You may be asking yourself: Another live Peter Frampton? Already? I know I was. But there is at least one good reason for this one, beyond the snazzy 5.1 Surround Sound, and yet another interaction of all of the hits. His name is Bob Mayo.
2012 marked a number of musical events, including the 50th anniversary of the Beatles’ debut single “Love Me Do.” The limited-edition anniversary “Love Me Do” single represents just one of many Fab Four-related products released this past year.
Is the Harry Nilsson soundtrack to this children’s film, absent the script and Ringo Starr’s memorable narration, strong enough to stand on its own? Probably not. But as a gift of seldom-heard songs from a lost musical genius, it certainly delights.
The forthcoming film “Not Fade Away” gave Steven Van Zandt a chance to reunite with his old Sopranos director, as well as an opportunity to delve back into his love of all things rock ‘n’ roll.
It figures, amidst the 1980s’ buttoned-down conservatism, that the ’50s would become talismanic — and that the Stray Cats would be such big hitmakers. Yet, a new Eagle Rock concert DVD makes it clear there’s still something to be learned from those rockabilly-loving post punks.
Let the Music Play is subtitled “The Story of the Doobie Brothers,” and in keeping traces their oft-told journey from boogie-rock band to sleek soul-popsters and back. Most interesting of all, however, might be this DVD’s 48 minutes of rare live performances.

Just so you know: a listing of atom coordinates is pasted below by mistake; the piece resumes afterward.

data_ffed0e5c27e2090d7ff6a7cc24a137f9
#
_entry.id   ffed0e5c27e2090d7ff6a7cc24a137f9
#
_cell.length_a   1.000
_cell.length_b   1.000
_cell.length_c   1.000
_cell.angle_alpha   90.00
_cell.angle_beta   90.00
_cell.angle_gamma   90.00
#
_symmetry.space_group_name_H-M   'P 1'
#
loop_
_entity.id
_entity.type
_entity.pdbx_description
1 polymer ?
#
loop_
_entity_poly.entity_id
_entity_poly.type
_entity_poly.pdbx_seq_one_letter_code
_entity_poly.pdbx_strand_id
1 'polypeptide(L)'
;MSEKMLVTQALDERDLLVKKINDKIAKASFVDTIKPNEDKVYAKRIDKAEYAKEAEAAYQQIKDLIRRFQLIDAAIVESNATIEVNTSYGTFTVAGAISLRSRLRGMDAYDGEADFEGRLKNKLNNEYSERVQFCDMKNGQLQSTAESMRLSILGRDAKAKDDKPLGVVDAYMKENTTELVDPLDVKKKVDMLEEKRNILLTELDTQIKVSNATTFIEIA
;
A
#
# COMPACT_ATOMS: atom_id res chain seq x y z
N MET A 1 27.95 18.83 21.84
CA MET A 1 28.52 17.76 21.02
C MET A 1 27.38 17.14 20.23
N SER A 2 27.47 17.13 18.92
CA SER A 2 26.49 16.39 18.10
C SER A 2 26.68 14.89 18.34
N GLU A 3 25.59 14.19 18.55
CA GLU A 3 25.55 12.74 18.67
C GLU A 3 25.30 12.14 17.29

Patti Smith fans, long starved for in-concert material, have seen a veritable tidal wave of live releases lately — including three albums between 2005-08 and then the Live in France DVD from last year. Still, the Festival des Vieilles Charrues film, welcome though it no doubt was, suffered because of bad video quality.
It wasn’t quite as nihilistically put out as punk, so it had little credibility there. It wasn’t sweetly composed enough to connect with pop fans, either.
Huge in England for a time, but utterly ignored in America, the Move are typically thought of in the states — if they are thought of at all — as nothing more than an antecedent to Jeff Lynne’s Electric Light Orchestra.
‘The hardest job of anybody’: Led Zeppelin’s Jimmy Page talks about the big shoes Jason Bonham filled
Jimmy Page, in a Tuesday talk on the BBC’s “Later with Jools Holland,” still marvels over the billowing power that surrounded his last time on stage with Led Zeppelin.